The magic number? Something between 6.5 and 7.0. Getting your soil pH in this ideal range is a key factor in how lush your lawn is. And a ground test will show you how to get there. Call your District Extension Service for the soil test kit and additional information.
2) Clean up your garden
I prefer to have a clean surface to work with before adding products to my lawn.Stroh, leaf debris and weeds can prevent soil amendments from entering the soil. A hard rake and some elbow grease is usually enough to prepare the turf surface. Gather what you scrape and add to your compost.The compound stimulates the production of beneficial bacteriaand fungi, which break down organic matter and enrich the soil.
3)Aerate your lawn
A clean surface also makes room for the probes of a tool called a core aerator. This equipment extracts soil plugs (seeds) from the ground. These extracted kernels mitigate soil compaction, creating more space in the soil for root expansion, oxygen exchange, and drainage. The small holes left after aeration also collect and hold soil amendments or fertilizers in place.
Yes, a garden full of unplugged looks messy. But it's temporary. The drill cores will be back in the ground within a few days after doing their job.
Aeration is a very useful step, but not essential. Since a core aerator is a tool that works one afternoon a year, it probably makes more sense to rent one than to buy one and store it for the other 364 days.
4) Eat or alone
All grass types (except centipede grass)They are heavy feeders. I use two main products. And unlike synthetic fertilizers, both boost soil health and naturally nourish the lawn.
To add compost to your lawn:
It is packed with all the nutrients a lawn needs and contains many other beneficial ingredients important for maintaining long-term soil and lawn health. A little compost will do, but you should still add at least half an inch over the entire lawn.
For most backyards, this can quickly deplete your supply of homemade compost and is likely an impractical option for purchasing bagged compost. Instead, look for a reputable bulk supplier that offers "STA-Compound". This designation stands for the Test Assurance Seal, iepublished by the Composting Board of the United States.* Products labeled STA have been analyzed for ten key compost quality criteria.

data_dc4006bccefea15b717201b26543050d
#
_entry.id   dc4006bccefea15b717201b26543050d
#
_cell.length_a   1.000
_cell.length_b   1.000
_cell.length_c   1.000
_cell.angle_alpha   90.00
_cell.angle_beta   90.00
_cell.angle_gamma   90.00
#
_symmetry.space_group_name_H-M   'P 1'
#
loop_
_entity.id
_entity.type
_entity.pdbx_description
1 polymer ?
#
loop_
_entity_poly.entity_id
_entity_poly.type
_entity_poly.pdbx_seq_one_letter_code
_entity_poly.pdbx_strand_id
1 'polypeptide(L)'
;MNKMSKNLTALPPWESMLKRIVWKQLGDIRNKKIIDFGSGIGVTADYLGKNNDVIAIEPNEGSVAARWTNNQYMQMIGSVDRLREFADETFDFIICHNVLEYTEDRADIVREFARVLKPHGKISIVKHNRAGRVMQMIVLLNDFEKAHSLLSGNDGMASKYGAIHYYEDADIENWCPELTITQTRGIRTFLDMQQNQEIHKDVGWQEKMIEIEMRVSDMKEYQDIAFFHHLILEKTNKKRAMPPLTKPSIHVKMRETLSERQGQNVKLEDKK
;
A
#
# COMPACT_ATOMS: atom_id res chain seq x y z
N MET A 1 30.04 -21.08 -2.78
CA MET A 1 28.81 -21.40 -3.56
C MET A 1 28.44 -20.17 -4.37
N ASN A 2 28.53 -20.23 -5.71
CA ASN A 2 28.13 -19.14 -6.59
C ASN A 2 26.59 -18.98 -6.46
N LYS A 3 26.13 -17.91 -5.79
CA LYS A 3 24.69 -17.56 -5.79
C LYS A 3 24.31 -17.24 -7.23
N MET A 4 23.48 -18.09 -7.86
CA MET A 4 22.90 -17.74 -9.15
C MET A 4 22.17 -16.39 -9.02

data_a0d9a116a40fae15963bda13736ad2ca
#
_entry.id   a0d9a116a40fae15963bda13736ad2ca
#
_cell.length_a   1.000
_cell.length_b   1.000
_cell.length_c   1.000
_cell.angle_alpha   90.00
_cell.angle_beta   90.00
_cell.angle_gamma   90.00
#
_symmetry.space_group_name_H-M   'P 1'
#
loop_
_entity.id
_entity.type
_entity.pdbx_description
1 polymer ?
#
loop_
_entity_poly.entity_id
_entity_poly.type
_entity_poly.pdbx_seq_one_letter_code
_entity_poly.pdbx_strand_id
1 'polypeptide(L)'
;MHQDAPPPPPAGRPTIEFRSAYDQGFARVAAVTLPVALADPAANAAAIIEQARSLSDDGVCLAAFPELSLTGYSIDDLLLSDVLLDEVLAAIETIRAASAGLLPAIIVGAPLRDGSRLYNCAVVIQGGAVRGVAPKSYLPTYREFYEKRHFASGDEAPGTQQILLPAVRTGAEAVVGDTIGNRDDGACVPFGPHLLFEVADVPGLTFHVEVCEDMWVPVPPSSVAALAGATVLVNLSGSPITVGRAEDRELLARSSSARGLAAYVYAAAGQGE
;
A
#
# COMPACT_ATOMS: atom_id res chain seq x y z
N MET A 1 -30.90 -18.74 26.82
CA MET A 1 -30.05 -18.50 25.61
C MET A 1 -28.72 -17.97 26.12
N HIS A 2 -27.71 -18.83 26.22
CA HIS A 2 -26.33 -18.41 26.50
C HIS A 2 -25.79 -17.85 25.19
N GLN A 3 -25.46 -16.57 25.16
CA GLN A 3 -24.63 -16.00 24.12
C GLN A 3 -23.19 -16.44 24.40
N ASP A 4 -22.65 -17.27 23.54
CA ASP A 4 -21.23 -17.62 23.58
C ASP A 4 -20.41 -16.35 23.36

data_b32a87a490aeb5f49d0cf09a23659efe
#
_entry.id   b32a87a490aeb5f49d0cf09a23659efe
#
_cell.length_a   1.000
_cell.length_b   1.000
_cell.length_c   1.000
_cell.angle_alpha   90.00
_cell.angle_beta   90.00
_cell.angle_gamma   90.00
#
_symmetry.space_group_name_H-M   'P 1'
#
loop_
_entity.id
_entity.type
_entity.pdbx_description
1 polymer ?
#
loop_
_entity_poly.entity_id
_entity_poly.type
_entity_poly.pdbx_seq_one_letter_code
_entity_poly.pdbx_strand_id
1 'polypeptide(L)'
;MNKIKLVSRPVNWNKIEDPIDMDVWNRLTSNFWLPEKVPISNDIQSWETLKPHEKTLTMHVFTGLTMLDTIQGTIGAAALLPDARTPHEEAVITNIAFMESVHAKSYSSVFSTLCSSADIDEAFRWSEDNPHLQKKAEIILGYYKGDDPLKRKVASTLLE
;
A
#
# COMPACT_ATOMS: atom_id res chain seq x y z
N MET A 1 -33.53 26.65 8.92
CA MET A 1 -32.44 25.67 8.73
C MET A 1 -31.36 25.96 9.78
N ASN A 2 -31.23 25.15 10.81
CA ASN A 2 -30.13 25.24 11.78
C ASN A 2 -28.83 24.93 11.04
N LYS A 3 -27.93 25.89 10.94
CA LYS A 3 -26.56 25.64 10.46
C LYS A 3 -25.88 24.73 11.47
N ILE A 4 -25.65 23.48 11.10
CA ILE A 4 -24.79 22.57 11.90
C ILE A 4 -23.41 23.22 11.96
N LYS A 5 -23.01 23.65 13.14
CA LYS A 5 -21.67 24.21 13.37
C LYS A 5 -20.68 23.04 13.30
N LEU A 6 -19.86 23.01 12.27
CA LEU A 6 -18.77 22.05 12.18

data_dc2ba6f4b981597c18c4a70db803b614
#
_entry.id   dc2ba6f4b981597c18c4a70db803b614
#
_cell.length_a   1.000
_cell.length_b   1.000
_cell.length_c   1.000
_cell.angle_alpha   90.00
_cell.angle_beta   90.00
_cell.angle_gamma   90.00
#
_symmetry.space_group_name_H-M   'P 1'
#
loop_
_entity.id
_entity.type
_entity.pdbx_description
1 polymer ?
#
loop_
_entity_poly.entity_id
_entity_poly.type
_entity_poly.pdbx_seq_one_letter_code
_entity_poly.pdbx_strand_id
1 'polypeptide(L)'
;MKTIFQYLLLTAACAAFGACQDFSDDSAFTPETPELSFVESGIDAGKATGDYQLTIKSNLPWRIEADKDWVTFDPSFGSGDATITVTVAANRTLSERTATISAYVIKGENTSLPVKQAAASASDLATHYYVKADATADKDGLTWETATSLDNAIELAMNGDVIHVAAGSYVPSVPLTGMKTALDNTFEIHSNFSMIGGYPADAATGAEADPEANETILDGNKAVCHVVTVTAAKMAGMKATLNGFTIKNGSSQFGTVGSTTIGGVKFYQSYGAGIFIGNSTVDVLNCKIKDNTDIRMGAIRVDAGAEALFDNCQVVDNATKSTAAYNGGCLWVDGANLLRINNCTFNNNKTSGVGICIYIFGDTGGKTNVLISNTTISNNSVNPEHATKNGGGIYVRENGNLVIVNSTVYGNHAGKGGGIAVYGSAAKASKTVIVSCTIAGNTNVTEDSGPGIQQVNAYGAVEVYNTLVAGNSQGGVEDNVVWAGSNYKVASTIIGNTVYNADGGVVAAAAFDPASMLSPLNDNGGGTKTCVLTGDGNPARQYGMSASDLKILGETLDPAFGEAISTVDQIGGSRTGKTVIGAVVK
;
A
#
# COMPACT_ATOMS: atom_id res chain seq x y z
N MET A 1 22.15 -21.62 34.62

Adding Milorganite to Your Lawn:
When it comes to bagged fertilizer this is my number one choice, especially for lawns. It is derived from organic sources, non-burning, slow-release nitrogen feed with iron. Milorganite is good for building a healthy lawn with good green color and also improves soil health. It has an excellent consistency of its ingredients, is readily available and is easily applied with a rotary dispenser or dropper.
5)Cut and water less
Use the techniques listed above and you will have a lush green lawn - yes, one that requires regular mowing, but not too much. With organic lawn care, you let your grass grow to the tallest height of your preferred area. This results in a stronger lawn with deeper roots and fewer weeds as the taller leaves provide shade and compete with weeds competing for space.
Another benefit of organically farmed lawns: Better soil health encourages deeper roots and better water retention capacity. In short, they are more drought tolerant and require less supplemental watering.